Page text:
April 8, 2004

"Quagmire" Watch (Updated)

With the fighting heating up in Iraq again, this is a good time to take a fresh look at how often in the past two-and-a-half years the media have shown up as hysterical Chicken Littles.

Unless you enjoy listening to NPR and thinking we're doomed, we're doomed, you really do need to read Mark Steyn's Quagmire Watch.


UPDATE: While we're at it, let's get a little perspective about how nasty a place Iraq could have been had we not showed up in the first place. Here is Christopher Hitchens in the Wall Street Journal.

There must be a temptation, when confronted with the Dantesque scenes from Fallujah, to surrender to something like existential despair. The mob could have cooked and eaten its victims without making things very much worse. One especially appreciated the detail of the heroes who menaced the nurses, when they came to try and remove the charred trophies.

But this "Heart of Darkness" element is part of the case for regime-change to begin with. A few more years of Saddam Hussein, or perhaps the succession of his charming sons Uday and Qusay, and whole swathes of Iraq would have looked like Fallujah. The Baathists, by playing off tribe against tribe, Arab against Kurd and Sunni against Shiite, were preparing the conditions for a Hobbesian state of affairs. Their looting and beggaring of the state and the society--something about which we now possess even more painfully exact information--was having the same effect. A broken and maimed and traumatized Iraq was in our future no matter what.

Obviously, this prospect could never have been faced with equanimity. Iraq is a regional keystone state with vast resources and many common borders. Its implosion would have created a black hole, sucking in rival and neighboring powers, tempting them with opportunist interventions and encouraging them to find ethnic and confessional proxies. And who knows what the death-throes of the regime would have been like? We are entitled, on past experience, to guess. There could have been deliberate conflagrations started in the oilfields. There might have been suicidal lunges into adjacent countries. The place would certainly have become a playground for every kind of nihilist and fundamentalist. The intellectual and professional classes, already gravely attenuated, would have been liquidated entirely.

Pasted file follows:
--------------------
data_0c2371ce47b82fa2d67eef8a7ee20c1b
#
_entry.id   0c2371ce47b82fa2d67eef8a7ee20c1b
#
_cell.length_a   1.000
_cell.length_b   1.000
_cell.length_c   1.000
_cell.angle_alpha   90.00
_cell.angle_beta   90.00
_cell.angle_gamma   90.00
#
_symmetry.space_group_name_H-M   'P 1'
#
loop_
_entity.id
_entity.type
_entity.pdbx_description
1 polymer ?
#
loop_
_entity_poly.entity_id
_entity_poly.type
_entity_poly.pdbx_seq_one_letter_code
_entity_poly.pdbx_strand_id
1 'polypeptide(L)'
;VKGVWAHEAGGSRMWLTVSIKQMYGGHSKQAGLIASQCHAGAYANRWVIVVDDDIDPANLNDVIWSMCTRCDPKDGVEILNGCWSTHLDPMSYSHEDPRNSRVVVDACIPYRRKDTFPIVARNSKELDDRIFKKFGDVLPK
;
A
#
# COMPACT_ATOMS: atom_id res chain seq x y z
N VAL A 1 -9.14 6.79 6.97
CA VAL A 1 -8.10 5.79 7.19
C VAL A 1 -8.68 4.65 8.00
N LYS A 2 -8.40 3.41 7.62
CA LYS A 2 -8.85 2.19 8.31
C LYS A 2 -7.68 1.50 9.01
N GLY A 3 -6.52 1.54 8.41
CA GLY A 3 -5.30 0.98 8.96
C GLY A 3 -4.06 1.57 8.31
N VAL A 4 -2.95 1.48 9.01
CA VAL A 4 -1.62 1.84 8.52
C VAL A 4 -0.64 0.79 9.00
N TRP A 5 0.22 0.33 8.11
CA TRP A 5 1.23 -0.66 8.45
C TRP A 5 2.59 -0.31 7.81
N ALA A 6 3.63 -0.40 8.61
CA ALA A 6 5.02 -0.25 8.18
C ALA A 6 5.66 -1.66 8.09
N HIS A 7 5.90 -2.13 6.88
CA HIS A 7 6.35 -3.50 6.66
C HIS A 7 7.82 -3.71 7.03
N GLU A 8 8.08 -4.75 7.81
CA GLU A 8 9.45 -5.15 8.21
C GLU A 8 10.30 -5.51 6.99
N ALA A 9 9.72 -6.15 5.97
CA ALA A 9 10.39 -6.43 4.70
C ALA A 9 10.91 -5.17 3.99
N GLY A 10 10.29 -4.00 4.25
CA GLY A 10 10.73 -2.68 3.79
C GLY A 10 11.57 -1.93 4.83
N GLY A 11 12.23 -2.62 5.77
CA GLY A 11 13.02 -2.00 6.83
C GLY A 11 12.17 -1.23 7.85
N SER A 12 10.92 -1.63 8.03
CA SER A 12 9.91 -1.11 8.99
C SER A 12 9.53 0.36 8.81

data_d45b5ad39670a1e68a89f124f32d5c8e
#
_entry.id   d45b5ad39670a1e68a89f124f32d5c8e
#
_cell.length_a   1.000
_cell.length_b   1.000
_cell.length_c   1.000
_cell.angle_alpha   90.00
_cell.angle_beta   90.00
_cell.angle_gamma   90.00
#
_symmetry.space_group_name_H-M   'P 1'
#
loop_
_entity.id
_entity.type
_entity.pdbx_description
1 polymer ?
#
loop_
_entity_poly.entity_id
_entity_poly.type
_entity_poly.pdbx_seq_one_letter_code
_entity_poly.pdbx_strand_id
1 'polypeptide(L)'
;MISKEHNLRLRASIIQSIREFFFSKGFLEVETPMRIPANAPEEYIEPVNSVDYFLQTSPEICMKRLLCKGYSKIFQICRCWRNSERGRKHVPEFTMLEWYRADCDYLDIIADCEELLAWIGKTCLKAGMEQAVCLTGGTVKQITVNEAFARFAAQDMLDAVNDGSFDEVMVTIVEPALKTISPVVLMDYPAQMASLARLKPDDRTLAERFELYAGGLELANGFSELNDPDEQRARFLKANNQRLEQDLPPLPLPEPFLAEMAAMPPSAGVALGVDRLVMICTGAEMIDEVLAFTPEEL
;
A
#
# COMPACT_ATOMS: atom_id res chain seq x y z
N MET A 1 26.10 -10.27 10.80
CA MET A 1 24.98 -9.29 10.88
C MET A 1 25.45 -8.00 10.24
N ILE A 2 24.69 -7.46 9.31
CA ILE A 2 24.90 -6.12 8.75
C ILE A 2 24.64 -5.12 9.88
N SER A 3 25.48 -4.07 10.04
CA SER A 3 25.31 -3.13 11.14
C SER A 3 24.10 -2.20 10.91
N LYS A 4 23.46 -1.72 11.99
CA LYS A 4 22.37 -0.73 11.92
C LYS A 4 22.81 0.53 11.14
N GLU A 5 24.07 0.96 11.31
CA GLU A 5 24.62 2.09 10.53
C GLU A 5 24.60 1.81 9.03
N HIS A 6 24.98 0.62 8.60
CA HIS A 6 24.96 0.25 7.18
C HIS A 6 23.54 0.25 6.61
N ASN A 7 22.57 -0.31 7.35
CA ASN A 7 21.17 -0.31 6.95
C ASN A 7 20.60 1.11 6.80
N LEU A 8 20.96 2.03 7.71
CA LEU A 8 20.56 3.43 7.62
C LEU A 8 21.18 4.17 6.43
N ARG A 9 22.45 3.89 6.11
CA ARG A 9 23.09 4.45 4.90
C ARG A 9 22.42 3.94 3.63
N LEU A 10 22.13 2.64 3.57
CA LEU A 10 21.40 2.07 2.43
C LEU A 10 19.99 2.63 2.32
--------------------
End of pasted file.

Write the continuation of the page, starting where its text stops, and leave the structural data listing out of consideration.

All of this was, only just, averted. And it would be a Pangloss who said that the dangers have receded even now. But at least the international intervention came before the whole evil script of Saddam's crime family had been allowed to play out. A subsequent international intervention would have been too little and too late, and we would now being holding an inquest into who let this happen--who in other words permitted in Iraq what Bill Clinton and Madeleine Albright and Kofi Annan permitted in Rwanda, encouraged by the Elysée.

Posted by Michael J. Totten at April 8, 2004 2:00 PM
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Winner, The 2008 Weblog Awards, Best Middle East or Africa Blog

Winner, The 2007 Weblog Awards, Best Middle East or Africa Blog

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